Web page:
Georgian sand painting (Marmotinto)
In the 18th and 19th c. when the House of Hanover ruled in England, “table decking” was introduced to the court at Windsor Castle by sand artists from Germany. The most accomplished were George Haas, Benjamin Zobel and F. Schweikhardt. They created fixed sand paintings (marmotinto in Italian) which were highly prized for acquisition by many of the English aristocracy, including the King’s brother, the Duke of York, who commissioned a number of works by Zobel.
Zobel depicted “pigs in the manner of Morland”; “Nelson”, the favourite dog of the Duke of York; “Tiger after George Stubbs”, and an impressive “Vulture and snake.” Although many of Zobel’s works have survived, none of those by Haas has. Observers considered his work superior to that of Zobel. This may reflect the differing techniques used by each artist. A diarist observed Zobel’s coating the surface of the baseboard with a mixture of gum arabic and white lead and sprinkling sand upon the sticky surface using a folded paper funnel as a brush. He had to work quickly since the adhesive would dry in a few hours. Several of his surviving pictures have unfinished work on the reverse.
Haas followed more closely the techniques developed in Japan, but mixing dry powdered gum arabic with the sand, sprinkling the mixture through a sieve and using feathers as brushes to create the pictures upon the baseboard, then fixing them by some method which he kept a secret. Unfortunately, due to the damp conditions in many of the stately homes of the day, his pictures failed to last more than a few years. On one occasion Haas was called away while working on an unfixed sand picture. When he returned he found one of Windsor Castles’ cats curled up on the picture, damaging it.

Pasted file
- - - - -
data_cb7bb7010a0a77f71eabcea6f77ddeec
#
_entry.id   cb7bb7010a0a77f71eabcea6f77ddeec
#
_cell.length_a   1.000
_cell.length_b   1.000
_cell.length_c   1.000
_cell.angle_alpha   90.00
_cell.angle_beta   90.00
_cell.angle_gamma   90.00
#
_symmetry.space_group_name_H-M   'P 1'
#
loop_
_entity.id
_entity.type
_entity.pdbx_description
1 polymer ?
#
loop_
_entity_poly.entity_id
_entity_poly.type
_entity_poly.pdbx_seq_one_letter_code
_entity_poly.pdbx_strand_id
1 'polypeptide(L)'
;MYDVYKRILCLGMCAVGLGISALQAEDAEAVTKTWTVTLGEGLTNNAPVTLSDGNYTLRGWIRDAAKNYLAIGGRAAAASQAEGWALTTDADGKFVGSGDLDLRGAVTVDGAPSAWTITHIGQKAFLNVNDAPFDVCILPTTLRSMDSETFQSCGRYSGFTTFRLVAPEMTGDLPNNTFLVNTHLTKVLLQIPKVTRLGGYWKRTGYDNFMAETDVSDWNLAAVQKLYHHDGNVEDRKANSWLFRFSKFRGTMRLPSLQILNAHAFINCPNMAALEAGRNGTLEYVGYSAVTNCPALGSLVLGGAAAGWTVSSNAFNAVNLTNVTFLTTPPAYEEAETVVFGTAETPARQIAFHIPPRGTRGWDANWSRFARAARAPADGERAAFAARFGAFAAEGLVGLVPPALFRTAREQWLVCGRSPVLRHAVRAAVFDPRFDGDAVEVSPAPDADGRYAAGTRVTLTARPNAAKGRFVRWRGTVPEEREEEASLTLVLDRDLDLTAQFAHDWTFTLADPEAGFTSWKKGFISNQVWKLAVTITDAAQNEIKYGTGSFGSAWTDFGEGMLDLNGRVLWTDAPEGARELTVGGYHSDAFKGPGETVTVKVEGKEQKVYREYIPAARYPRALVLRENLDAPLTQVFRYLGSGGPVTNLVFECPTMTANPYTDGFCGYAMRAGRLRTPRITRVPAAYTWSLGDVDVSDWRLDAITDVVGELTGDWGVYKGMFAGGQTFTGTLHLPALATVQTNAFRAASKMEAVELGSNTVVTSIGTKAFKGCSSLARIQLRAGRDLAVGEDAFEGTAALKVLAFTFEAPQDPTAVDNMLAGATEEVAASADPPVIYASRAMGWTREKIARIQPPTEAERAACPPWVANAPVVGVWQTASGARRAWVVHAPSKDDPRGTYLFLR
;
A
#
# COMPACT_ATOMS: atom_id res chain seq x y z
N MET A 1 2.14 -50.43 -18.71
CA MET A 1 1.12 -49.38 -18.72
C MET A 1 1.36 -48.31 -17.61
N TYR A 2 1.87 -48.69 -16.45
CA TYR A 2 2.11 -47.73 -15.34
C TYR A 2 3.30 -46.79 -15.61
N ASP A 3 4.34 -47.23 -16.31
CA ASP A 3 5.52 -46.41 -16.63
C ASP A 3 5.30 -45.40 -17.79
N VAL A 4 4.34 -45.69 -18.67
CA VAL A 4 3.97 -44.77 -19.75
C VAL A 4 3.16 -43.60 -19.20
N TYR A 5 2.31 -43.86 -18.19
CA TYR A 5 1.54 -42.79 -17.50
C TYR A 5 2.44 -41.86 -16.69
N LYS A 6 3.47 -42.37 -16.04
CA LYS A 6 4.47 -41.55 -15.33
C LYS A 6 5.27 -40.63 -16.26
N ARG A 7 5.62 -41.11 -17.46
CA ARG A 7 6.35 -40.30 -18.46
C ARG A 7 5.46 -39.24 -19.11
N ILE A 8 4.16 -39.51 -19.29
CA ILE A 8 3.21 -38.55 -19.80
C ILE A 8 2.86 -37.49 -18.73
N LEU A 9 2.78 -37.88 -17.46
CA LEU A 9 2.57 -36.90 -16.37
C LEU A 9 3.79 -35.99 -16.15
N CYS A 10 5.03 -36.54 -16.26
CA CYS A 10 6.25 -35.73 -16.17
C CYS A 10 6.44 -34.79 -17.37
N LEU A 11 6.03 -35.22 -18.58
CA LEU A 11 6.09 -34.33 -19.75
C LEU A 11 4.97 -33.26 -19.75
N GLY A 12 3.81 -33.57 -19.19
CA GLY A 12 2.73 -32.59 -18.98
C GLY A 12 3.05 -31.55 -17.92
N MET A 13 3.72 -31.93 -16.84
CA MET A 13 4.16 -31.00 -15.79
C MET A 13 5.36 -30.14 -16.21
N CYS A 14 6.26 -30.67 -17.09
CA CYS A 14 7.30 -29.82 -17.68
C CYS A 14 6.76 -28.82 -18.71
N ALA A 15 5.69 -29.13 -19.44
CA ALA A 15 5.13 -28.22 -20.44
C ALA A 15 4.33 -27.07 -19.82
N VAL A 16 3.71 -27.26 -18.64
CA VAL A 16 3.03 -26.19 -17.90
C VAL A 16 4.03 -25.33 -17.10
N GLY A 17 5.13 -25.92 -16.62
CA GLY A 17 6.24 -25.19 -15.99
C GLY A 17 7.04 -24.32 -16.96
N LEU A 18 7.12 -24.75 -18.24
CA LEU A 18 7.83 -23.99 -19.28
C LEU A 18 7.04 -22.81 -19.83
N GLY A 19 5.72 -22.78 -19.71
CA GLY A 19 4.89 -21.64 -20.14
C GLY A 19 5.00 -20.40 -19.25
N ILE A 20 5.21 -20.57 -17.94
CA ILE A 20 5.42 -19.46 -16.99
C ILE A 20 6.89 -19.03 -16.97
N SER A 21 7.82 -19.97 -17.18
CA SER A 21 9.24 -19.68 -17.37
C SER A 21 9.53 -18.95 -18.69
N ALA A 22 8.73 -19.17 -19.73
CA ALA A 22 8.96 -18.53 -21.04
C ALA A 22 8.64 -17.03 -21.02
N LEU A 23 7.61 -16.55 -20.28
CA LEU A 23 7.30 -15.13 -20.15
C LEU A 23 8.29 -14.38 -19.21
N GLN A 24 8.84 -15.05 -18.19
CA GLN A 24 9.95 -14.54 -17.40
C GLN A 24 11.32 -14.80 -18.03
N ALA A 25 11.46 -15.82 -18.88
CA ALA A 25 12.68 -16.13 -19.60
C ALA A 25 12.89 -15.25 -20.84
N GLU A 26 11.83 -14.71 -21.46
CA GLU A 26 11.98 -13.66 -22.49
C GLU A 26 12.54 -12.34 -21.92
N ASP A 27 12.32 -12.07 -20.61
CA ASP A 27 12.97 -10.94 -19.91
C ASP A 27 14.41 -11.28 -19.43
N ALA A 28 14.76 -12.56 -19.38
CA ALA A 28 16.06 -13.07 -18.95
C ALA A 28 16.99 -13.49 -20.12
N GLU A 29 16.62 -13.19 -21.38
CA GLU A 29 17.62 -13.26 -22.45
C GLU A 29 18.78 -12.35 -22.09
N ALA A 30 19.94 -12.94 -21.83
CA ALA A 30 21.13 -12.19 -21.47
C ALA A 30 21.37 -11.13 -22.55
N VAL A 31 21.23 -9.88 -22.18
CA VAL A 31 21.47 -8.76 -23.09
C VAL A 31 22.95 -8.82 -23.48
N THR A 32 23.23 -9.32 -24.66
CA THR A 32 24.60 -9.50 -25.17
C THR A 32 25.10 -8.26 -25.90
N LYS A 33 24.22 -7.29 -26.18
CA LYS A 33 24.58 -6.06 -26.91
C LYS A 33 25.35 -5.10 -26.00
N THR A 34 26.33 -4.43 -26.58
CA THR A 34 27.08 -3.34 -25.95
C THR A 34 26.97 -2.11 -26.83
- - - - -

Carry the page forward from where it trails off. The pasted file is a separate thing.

Eventually Zobel returned to Memmingen in Bavaria where he continued to successfully pursue his craft. Some of his work is displayed in Memmingen Town Hall. The unfortunate Haas had to give up sand painting – probably due to the ongoing disasters with his pictures. He opened a bakers shop in Windsor instead, though the icing on his cakes may well have been decorated with pictures in coloured sugar instead of sand.
With the passing of these Georgian craftsmen and the disposal of the Duke of York’s collection the interest and skills evolved in sand picture work declined. The only Royal personage to take further interest in the craft was the late Queen Mary, consort to George V who bequeathed her Georgian sand paintings to the Victoria and Albert Museum, and her collection of Isle of Wight sand pictures to Carisbrooke Castle Museum on the Isle of Wight.
In the first half of the 20th century Lt.-Colonel Rybot was a keen collector of sand paintings, which were the source material of the articles written on the subject in the arts and crafts magazines of the day. Eventually 37 of his collection of sand paintings were the main feature at an auction held at Sotheby’s New Bond Street gallery on June 15, 1956.